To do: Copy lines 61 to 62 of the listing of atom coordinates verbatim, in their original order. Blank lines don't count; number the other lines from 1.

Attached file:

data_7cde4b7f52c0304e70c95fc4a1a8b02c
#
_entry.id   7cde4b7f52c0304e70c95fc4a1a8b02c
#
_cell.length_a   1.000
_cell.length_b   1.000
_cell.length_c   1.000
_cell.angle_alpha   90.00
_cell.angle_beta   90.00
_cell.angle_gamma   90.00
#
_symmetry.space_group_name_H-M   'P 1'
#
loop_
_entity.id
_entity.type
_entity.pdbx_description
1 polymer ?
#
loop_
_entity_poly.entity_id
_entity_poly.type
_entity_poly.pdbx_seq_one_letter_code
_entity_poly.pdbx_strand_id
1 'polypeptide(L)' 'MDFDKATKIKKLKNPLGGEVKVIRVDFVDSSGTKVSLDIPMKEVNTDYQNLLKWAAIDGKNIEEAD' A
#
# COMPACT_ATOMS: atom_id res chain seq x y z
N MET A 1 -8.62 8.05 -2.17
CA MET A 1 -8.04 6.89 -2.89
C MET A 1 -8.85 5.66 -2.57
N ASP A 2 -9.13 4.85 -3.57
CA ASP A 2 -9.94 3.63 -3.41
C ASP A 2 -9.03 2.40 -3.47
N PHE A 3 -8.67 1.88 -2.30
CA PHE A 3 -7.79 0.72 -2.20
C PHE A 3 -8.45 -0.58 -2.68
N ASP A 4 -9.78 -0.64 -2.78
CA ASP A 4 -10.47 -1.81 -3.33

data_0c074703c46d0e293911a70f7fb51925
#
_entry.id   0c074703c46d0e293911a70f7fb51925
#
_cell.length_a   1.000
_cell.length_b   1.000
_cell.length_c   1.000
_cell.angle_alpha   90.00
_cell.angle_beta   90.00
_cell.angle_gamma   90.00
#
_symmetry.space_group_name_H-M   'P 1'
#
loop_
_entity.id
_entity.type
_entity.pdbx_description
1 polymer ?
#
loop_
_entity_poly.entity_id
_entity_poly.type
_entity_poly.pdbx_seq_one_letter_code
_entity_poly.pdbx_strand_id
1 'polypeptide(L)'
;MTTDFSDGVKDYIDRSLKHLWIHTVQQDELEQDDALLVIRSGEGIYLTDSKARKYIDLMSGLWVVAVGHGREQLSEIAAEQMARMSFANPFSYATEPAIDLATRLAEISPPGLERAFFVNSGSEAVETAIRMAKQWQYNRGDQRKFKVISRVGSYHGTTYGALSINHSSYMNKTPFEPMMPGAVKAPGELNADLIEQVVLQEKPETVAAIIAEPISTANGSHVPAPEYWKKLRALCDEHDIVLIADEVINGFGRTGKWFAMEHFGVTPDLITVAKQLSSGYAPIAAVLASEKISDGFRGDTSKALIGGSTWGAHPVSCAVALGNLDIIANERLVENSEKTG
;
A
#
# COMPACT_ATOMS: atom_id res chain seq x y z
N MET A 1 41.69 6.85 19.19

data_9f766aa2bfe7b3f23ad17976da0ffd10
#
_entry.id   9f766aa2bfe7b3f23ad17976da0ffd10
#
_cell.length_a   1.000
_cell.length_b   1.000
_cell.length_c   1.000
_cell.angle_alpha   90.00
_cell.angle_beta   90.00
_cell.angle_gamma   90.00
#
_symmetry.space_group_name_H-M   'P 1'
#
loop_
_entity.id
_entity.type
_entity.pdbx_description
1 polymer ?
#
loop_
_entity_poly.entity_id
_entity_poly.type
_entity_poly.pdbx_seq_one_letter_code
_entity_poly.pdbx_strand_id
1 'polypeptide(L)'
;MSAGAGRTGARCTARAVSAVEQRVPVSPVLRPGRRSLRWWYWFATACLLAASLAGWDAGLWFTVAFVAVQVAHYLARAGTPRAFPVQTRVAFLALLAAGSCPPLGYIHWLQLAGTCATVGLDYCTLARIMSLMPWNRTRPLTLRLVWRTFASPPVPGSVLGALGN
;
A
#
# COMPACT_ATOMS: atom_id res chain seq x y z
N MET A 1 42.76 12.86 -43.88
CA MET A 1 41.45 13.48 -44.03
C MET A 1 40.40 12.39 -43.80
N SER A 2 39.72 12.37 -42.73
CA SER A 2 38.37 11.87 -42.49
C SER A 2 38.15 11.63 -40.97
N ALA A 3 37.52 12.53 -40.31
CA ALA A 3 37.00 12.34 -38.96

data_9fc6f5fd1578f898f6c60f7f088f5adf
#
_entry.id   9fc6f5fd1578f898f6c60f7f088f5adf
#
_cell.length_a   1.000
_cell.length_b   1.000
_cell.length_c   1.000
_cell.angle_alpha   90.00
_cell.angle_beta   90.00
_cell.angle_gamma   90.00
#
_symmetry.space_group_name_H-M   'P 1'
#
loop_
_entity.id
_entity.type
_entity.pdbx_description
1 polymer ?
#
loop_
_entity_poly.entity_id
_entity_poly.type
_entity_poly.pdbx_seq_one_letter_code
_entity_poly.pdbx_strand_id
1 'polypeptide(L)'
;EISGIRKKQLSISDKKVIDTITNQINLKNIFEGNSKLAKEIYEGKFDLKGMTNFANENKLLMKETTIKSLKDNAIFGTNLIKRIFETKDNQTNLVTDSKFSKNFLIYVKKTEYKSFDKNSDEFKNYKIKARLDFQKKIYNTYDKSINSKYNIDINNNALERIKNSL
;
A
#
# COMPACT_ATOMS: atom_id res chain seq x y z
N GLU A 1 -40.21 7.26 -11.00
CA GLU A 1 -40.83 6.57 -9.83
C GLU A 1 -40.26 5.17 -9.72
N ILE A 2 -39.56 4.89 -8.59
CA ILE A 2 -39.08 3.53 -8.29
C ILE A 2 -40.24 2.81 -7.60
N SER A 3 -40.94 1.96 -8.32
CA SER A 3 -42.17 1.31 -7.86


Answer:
_entity_poly.pdbx_seq_one_letter_code
_entity_poly.pdbx_strand_id